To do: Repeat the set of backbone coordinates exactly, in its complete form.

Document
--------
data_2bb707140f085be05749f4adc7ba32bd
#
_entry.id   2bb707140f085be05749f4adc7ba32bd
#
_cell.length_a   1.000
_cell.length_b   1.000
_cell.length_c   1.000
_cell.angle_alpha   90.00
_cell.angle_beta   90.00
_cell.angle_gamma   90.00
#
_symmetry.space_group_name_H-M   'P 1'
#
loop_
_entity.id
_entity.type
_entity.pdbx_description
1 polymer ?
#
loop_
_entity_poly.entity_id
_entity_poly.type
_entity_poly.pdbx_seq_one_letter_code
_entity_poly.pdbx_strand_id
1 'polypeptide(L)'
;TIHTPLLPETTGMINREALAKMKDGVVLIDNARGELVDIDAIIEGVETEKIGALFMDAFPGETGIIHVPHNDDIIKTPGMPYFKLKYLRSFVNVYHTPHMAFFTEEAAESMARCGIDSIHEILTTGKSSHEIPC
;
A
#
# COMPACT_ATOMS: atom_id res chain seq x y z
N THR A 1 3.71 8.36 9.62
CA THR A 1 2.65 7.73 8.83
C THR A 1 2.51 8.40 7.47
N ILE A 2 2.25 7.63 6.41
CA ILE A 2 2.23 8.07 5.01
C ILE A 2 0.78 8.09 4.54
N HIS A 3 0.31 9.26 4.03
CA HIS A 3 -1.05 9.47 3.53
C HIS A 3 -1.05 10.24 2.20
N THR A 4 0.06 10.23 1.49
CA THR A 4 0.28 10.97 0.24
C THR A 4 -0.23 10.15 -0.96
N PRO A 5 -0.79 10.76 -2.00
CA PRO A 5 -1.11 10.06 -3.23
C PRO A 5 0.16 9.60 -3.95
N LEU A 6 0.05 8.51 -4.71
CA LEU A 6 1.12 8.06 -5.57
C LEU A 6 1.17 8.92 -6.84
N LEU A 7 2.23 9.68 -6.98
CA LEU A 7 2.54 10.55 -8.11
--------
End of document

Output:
data_2bb707140f085be05749f4adc7ba32bd
#
_entry.id   2bb707140f085be05749f4adc7ba32bd
#
_cell.length_a   1.000
_cell.length_b   1.000
_cell.length_c   1.000
_cell.angle_alpha   90.00
_cell.angle_beta   90.00
_cell.angle_gamma   90.00
#
_symmetry.space_group_name_H-M   'P 1'
#
loop_
_entity.id
_entity.type
_entity.pdbx_description
1 polymer ?
#
loop_
_entity_poly.entity_id
_entity_poly.type
_entity_poly.pdbx_seq_one_letter_code
_entity_poly.pdbx_strand_id
1 'polypeptide(L)'
;TIHTPLLPETTGMINREALAKMKDGVVLIDNARGELVDIDAIIEGVETEKIGALFMDAFPGETGIIHVPHNDDIIKTPGMPYFKLKYLRSFVNVYHTPHMAFFTEEAAESMARCGIDSIHEILTTGKSSHEIPC
;
A
#
# COMPACT_ATOMS: atom_id res chain seq x y z
N THR A 1 3.71 8.36 9.62
CA THR A 1 2.65 7.73 8.83
C THR A 1 2.51 8.40 7.47
N ILE A 2 2.25 7.63 6.41
CA ILE A 2 2.23 8.07 5.01
C ILE A 2 0.78 8.09 4.54
N HIS A 3 0.31 9.26 4.03
CA HIS A 3 -1.05 9.47 3.53
C HIS A 3 -1.05 10.24 2.20
N THR A 4 0.06 10.23 1.49
CA THR A 4 0.28 10.97 0.24
C THR A 4 -0.23 10.15 -0.96
N PRO A 5 -0.79 10.76 -2.00
CA PRO A 5 -1.11 10.06 -3.23
C PRO A 5 0.16 9.60 -3.95
N LEU A 6 0.05 8.51 -4.71
CA LEU A 6 1.12 8.06 -5.57
C LEU A 6 1.17 8.92 -6.84
N LEU A 7 2.23 9.68 -6.98
CA LEU A 7 2.54 10.55 -8.11